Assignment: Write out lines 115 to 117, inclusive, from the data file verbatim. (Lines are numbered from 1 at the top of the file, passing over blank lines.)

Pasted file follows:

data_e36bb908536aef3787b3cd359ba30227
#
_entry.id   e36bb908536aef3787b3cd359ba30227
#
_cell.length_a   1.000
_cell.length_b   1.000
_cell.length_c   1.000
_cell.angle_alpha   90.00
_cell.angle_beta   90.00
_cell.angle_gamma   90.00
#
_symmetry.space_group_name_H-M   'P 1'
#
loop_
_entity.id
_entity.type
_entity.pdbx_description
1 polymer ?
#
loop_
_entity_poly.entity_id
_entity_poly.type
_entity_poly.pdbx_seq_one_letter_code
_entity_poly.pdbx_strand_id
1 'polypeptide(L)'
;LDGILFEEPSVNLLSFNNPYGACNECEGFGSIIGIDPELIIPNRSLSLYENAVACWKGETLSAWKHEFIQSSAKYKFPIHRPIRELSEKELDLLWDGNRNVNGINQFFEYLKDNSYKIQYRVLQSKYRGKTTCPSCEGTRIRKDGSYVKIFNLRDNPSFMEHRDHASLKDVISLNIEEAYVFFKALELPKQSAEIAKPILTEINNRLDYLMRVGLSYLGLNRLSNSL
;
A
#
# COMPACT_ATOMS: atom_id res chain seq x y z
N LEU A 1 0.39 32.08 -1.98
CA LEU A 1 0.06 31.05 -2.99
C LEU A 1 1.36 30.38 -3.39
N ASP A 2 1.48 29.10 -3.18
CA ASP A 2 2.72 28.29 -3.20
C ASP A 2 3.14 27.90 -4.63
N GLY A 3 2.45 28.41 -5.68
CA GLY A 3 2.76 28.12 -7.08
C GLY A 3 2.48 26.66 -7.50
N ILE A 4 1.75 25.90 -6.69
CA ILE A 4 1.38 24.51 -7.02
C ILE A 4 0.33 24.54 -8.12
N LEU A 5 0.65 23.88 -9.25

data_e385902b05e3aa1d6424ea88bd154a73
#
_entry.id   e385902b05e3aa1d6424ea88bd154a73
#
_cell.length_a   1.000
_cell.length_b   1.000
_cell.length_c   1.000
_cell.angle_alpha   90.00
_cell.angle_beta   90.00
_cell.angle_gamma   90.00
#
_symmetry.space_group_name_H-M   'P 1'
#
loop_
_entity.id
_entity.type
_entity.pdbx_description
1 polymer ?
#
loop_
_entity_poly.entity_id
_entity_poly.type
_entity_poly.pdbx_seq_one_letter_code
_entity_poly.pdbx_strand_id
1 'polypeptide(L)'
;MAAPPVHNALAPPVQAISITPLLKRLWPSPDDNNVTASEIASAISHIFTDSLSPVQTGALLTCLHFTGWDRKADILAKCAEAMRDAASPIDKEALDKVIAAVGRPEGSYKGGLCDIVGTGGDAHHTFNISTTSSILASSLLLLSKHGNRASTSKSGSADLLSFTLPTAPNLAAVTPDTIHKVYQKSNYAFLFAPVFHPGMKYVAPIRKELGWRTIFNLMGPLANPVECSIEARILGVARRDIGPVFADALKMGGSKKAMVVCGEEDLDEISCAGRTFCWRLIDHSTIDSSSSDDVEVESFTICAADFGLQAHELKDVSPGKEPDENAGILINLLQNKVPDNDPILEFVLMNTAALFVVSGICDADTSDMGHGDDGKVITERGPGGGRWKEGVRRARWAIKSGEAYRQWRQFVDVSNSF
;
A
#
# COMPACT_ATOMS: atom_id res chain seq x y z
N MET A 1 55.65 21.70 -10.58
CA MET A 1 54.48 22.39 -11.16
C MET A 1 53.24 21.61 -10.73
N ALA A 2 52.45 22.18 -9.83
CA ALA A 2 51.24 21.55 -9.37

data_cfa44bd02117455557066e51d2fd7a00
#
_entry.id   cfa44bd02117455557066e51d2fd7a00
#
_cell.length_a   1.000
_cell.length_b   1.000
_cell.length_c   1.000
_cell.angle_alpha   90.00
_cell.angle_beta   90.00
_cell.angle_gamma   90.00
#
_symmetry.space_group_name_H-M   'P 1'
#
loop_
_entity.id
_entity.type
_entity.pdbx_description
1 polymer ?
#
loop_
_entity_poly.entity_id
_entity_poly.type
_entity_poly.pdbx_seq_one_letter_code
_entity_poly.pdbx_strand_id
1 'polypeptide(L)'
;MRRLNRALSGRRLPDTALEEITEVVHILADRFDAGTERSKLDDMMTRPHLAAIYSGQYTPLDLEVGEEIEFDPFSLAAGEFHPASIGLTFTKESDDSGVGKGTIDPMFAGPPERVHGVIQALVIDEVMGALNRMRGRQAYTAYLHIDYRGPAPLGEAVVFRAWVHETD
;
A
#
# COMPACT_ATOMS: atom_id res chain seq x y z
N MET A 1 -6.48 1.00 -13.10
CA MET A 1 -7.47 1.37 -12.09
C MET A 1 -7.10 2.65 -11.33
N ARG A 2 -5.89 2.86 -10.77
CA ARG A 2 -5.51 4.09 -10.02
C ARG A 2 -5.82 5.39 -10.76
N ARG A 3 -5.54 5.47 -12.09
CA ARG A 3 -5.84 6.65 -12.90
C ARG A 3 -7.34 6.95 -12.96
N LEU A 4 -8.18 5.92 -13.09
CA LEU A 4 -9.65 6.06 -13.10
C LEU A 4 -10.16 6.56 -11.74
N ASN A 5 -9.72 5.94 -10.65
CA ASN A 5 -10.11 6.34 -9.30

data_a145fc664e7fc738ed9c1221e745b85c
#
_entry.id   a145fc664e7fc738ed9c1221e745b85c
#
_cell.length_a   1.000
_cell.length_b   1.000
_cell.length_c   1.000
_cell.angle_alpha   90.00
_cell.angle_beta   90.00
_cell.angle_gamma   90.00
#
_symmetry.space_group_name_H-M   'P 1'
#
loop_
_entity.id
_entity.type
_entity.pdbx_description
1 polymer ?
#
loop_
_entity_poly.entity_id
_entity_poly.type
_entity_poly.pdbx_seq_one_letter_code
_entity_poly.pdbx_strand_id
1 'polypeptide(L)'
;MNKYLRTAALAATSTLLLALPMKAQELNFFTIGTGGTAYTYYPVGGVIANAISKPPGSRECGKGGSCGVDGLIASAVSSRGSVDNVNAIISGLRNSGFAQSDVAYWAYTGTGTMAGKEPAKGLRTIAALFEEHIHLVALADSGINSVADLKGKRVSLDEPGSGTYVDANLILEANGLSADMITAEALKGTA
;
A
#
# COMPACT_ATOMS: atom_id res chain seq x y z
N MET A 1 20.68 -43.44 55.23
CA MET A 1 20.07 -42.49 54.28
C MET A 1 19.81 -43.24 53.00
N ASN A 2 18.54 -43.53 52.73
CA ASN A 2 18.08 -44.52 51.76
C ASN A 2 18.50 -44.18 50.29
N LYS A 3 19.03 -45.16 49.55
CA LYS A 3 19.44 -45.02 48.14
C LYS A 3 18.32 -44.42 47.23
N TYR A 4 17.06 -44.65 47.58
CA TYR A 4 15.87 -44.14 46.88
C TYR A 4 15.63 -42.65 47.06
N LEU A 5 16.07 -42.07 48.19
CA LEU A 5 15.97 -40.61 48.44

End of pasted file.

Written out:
N ARG A 3 -5.54 5.47 -12.09
CA ARG A 3 -5.84 6.65 -12.90
C ARG A 3 -7.34 6.95 -12.96